I’ve been having a ton of fun lately with crypto, web workers and sub-optimal performance from Chrome.

Specifically, decrypting large files have been crashing Chrome or running retardedly slow, whereas the same file decrypts just fine in FireFox.

The answer for me was to use progressive ciphering. This is possible using AES and its CBC mode of operation.

The first thing we need to do is to create the ‘decryptor’. The key and initialization vector have been obtained already from our server:

var cryptor = CryptoJS.algo.AES.createDecryptor(CryptoJS.enc.Base64.parse(key), {iv: CryptoJS.enc.Base64.parse(iv)});

The format of the file contents obtained from our service is a Base64 string, so we need to first break that up into chunks.

var chunkCache = {};
var progressiveCipher = null;

var startChunk = 0;
var endChunk = 0;
var i = 0;
var chunkSize = 1024;//whatever chunk size you like.
while (startChunk < c.length) {
    endChunk = startChunk + chunkSize;
    chunkCache[i] = fileBase64String.slice(startChunk, endChunk);
    startChunk = endChunk;

We then need to loop through each chunk in the chunkCache and process it. Each chunk must be parsed from a string into a CryptoJS WordArray.

//a bit of a convoluted loop here, but we are ensuring each chunk is sorted
//in the correct order
//this means in future we could build the chunkCache up asynchronously,
//for example using a FileReader.

var mapper = function (key) {
                 return parseInt(key, null);

var sorter = function (a, b) {
                 return a - b;

_.each(_.map(_.keys(chunkCache), mapper).sort(sorter),
            function (key) {
                var chunk = CryptoJS.enc.Base64.parse(chunkCache[key]);
                var block = cryptor.process(chunk);

                if (!progressiveCipher) {
                    progressiveCipher = block;
                } else {

Now that we have iterated through and processed all the chunks we need to perform the all important finalization.

var result = progressiveCipher.concat(cryptor.finalize());

And that is it! We are now ready to process the decrypted object in whatever way we see fit.

So, just a quick one here.

I have been working on some performance issues in our application and here are some of the things I did to clean things up a bit.

  • Kill ng-animate. With fire. Just do it™.

  • Make good use of $scope.$on('$destroy') to perform cleanup.

if you are making use of $rootScope.$broadcast or jQuery’s $('#el').on('click' handler) then unhook listeners like this:

//assign your listener to a variable in your controller or directive:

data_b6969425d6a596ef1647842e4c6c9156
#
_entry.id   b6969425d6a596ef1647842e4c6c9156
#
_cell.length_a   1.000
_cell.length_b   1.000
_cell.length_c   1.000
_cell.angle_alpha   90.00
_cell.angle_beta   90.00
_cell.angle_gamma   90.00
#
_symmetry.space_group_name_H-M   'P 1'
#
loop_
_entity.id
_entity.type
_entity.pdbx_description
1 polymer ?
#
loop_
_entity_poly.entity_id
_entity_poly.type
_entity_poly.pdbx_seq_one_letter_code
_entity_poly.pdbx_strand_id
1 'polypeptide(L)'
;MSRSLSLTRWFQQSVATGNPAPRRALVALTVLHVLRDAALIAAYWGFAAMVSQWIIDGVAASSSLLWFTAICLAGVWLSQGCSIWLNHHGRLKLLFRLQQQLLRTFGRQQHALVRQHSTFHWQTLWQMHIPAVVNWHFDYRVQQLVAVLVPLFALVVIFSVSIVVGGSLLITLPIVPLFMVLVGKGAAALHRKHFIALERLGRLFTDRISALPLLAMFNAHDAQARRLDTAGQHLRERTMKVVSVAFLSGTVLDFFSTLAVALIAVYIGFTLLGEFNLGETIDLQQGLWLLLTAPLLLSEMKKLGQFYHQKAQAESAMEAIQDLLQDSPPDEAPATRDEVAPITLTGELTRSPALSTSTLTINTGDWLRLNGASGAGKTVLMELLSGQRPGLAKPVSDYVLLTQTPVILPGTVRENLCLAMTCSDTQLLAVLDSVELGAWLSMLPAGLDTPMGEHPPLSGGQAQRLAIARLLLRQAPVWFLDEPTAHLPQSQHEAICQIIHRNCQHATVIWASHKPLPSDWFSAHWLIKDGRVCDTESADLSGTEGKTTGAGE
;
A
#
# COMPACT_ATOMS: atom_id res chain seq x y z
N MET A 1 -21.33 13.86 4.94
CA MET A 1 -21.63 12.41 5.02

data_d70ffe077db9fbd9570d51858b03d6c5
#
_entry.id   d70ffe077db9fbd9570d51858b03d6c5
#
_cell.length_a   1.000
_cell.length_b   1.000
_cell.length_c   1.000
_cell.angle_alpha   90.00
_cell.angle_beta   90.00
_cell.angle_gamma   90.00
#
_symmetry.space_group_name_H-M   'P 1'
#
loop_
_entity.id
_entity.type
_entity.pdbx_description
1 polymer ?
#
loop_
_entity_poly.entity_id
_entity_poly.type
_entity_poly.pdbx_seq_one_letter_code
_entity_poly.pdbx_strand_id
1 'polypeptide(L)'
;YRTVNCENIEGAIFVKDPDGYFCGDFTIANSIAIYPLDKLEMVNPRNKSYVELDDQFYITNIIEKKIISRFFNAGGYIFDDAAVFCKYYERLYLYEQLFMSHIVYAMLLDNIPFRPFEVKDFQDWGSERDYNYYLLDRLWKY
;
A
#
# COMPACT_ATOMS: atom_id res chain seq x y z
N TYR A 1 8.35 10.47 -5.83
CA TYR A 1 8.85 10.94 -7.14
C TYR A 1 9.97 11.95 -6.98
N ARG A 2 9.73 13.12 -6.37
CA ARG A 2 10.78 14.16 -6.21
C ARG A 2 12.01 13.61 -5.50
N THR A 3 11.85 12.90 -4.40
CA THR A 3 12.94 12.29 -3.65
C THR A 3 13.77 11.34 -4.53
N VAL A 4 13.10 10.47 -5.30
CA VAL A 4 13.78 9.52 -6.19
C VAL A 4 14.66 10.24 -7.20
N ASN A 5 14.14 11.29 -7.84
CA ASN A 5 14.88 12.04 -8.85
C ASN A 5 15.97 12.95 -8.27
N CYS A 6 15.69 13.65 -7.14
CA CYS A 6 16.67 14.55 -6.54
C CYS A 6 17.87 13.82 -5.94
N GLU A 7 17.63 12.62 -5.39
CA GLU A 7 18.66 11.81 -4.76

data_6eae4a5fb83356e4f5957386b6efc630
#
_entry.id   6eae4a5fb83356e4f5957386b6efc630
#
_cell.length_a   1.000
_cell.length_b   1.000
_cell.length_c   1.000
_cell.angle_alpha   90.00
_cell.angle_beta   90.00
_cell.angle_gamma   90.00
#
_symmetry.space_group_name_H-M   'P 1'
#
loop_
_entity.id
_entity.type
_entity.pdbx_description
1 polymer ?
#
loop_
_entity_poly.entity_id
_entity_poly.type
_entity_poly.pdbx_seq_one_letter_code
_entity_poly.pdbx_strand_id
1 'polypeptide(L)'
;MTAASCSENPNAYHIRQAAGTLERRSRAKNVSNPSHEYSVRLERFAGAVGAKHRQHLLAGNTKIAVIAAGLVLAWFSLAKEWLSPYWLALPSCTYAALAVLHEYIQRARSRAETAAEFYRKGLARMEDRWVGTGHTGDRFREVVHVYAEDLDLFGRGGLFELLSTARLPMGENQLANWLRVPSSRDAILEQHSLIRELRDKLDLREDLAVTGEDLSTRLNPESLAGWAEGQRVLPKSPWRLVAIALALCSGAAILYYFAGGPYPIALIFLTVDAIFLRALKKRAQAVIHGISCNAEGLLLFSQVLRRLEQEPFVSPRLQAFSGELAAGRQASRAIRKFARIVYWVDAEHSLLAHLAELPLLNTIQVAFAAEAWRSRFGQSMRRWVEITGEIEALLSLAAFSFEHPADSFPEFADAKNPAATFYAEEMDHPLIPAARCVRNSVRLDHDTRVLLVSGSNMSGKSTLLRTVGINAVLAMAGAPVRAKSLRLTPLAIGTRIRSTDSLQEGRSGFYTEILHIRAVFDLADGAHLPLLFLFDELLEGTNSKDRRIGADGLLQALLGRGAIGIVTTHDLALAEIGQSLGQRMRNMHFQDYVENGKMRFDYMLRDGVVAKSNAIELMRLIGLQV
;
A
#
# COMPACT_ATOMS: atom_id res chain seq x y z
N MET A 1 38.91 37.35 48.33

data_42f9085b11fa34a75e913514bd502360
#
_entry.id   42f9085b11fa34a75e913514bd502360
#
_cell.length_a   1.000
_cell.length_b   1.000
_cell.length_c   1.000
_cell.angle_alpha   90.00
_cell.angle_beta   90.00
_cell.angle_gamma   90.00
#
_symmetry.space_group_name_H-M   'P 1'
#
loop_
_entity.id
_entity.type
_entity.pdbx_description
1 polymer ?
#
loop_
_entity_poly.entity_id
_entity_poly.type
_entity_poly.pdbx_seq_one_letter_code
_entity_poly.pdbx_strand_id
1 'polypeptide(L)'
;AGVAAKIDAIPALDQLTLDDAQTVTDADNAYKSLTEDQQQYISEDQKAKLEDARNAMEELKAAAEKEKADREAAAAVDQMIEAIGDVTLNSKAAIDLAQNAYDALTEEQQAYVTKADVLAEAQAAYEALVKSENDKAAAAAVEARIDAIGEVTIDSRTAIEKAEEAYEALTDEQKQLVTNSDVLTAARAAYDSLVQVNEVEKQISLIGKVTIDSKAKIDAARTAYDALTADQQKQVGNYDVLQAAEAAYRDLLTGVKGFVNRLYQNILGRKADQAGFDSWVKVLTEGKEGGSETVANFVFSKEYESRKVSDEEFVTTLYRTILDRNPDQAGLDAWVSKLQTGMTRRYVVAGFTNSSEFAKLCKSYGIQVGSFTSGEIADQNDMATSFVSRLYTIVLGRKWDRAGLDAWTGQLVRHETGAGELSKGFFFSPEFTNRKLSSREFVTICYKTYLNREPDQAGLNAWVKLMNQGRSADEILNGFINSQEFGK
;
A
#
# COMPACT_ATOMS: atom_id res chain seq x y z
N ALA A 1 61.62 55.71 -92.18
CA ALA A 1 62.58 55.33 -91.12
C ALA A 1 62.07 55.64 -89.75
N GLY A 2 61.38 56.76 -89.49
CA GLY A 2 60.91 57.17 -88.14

var subscription =  $scope.$on("event:MyEvent", handler);

 $("#myButton").on('click', handler);


 $scope.$on('$destroy', function () {
        subscription();//calling it will kill it.
        $("#myButton").off('click', handler);//Die jQuery handler!!!
  • Remove closures where possible. This will avoid ‘capturing’ unwanted variables and also improves readability
//turn this:

funcOne().then(function (result) {
                var pants = $scope.doCrazyThingWithGlobal(myGlobalThing);
                var omg = pants * 100;
                //maybe go crazy and hook an event or 2 up here lol
                    .then(function (anotherResult) {
                        $scope.sigh(omg, pants);
                            .then(function () {

//into this


//I've even done behavioural things like this:

var myWorkflow = [handler1, handler2, handler3];


I’ll post more as I find them, in the meantime keep your JavaScript safe, happy and more productive.

Sick of incurring the wrath of your team mates for pushing test-breaking code? Those days are behind you with Git hooks.

My use case: Working on front-end code breaks our Selenium based acceptance tests when I move widgets around. We make use of Gradle to run build tasks so why not run the test task before I push to origin?

Start by creating a hooks directory if there isn’t one already in your $PROJECT/.git folder.

Then in your terminal: touch pre-push.sh && chmod a+x pre-push.sh && ln -s ../../git-hooks/pre-push.sh pre-push.

You are ready to add logic to your hook. There are plenty of examples of different tasks you can run; from linting your JavaScript to removing comments or not pushing commits with ‘WIP’ in the message.

Here, is my logic for running Gradle’s test task:

  git stash -q --keep-index
  ./gradlew test
  git stash pop -q
  exit $RESULT

Voila. Git won’t push until your tests pass! You can bypass this hook if you want by using the following flag: git push origin master --no-verify

Have fun.

JavaScript Encryption and Decryption

In my previous post on JavaScript crypto we looked at uploading a file which was to be encrypted server-side then downloaded and decrypted in the browser. In this post we will tackle both encryption and decryption and also take a look at some nuances of the HTML5 File Api